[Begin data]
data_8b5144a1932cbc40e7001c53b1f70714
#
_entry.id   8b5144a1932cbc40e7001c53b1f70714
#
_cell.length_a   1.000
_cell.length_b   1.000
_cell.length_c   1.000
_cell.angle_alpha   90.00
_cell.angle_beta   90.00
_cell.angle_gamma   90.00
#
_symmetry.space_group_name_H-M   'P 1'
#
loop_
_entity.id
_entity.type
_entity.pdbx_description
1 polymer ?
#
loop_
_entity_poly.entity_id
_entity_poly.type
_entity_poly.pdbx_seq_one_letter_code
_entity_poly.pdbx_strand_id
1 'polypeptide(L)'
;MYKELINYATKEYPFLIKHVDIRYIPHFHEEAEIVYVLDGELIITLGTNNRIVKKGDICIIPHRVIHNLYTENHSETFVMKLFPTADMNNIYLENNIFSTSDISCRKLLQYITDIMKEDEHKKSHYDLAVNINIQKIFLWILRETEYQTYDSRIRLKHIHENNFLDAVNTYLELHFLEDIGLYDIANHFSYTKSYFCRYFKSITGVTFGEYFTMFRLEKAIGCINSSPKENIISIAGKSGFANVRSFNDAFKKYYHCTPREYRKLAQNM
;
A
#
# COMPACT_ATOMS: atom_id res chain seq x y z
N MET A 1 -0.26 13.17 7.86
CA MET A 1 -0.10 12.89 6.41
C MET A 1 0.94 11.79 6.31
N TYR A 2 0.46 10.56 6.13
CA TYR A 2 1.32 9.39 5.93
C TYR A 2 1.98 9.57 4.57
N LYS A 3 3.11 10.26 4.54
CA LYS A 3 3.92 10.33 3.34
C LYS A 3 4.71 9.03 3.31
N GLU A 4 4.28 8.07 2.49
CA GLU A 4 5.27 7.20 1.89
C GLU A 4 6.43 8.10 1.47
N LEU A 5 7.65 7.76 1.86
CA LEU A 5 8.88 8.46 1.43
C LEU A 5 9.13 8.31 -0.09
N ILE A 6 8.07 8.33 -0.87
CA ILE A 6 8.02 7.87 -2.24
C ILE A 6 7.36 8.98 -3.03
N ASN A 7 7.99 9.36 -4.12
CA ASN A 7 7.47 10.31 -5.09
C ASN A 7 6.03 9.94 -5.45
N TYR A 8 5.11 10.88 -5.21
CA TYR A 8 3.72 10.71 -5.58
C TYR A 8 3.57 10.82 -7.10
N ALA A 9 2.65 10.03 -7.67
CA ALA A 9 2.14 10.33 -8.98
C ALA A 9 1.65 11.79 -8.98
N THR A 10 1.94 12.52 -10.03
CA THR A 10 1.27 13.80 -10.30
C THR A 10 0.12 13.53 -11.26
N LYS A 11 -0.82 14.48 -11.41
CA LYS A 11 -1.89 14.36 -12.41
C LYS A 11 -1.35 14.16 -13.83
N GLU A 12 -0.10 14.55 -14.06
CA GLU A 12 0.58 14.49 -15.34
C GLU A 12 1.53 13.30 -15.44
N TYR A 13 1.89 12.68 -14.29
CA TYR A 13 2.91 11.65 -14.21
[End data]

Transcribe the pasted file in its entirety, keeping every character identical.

data_8b5144a1932cbc40e7001c53b1f70714
#
_entry.id   8b5144a1932cbc40e7001c53b1f70714
#
_cell.length_a   1.000
_cell.length_b   1.000
_cell.length_c   1.000
_cell.angle_alpha   90.00
_cell.angle_beta   90.00
_cell.angle_gamma   90.00
#
_symmetry.space_group_name_H-M   'P 1'
#
loop_
_entity.id
_entity.type
_entity.pdbx_description
1 polymer ?
#
loop_
_entity_poly.entity_id
_entity_poly.type
_entity_poly.pdbx_seq_one_letter_code
_entity_poly.pdbx_strand_id
1 'polypeptide(L)'
;MYKELINYATKEYPFLIKHVDIRYIPHFHEEAEIVYVLDGELIITLGTNNRIVKKGDICIIPHRVIHNLYTENHSETFVMKLFPTADMNNIYLENNIFSTSDISCRKLLQYITDIMKEDEHKKSHYDLAVNINIQKIFLWILRETEYQTYDSRIRLKHIHENNFLDAVNTYLELHFLEDIGLYDIANHFSYTKSYFCRYFKSITGVTFGEYFTMFRLEKAIGCINSSPKENIISIAGKSGFANVRSFNDAFKKYYHCTPREYRKLAQNM
;
A
#
# COMPACT_ATOMS: atom_id res chain seq x y z
N MET A 1 -0.26 13.17 7.86
CA MET A 1 -0.10 12.89 6.41
C MET A 1 0.94 11.79 6.31
N TYR A 2 0.46 10.56 6.13
CA TYR A 2 1.32 9.39 5.93
C TYR A 2 1.98 9.57 4.57
N LYS A 3 3.11 10.26 4.54
CA LYS A 3 3.92 10.33 3.34
C LYS A 3 4.71 9.03 3.31
N GLU A 4 4.28 8.07 2.49
CA GLU A 4 5.27 7.20 1.89
C GLU A 4 6.43 8.10 1.47
N LEU A 5 7.65 7.76 1.86
CA LEU A 5 8.88 8.46 1.43
C LEU A 5 9.13 8.31 -0.09
N ILE A 6 8.07 8.33 -0.87
CA ILE A 6 8.02 7.87 -2.24
C ILE A 6 7.36 8.98 -3.03
N ASN A 7 7.99 9.36 -4.12
CA ASN A 7 7.47 10.31 -5.09
C ASN A 7 6.03 9.94 -5.45
N TYR A 8 5.11 10.88 -5.21
CA TYR A 8 3.72 10.71 -5.58
C TYR A 8 3.57 10.82 -7.10
N ALA A 9 2.65 10.03 -7.67
CA ALA A 9 2.14 10.33 -8.98
C ALA A 9 1.65 11.79 -8.98
N THR A 10 1.94 12.52 -10.03
CA THR A 10 1.27 13.80 -10.30
C THR A 10 0.12 13.53 -11.26
N LYS A 11 -0.82 14.48 -11.41
CA LYS A 11 -1.89 14.36 -12.41
C LYS A 11 -1.35 14.16 -13.83
N GLU A 12 -0.10 14.55 -14.06
CA GLU A 12 0.58 14.49 -15.34
C GLU A 12 1.53 13.30 -15.44
N TYR A 13 1.89 12.68 -14.29
CA TYR A 13 2.91 11.65 -14.21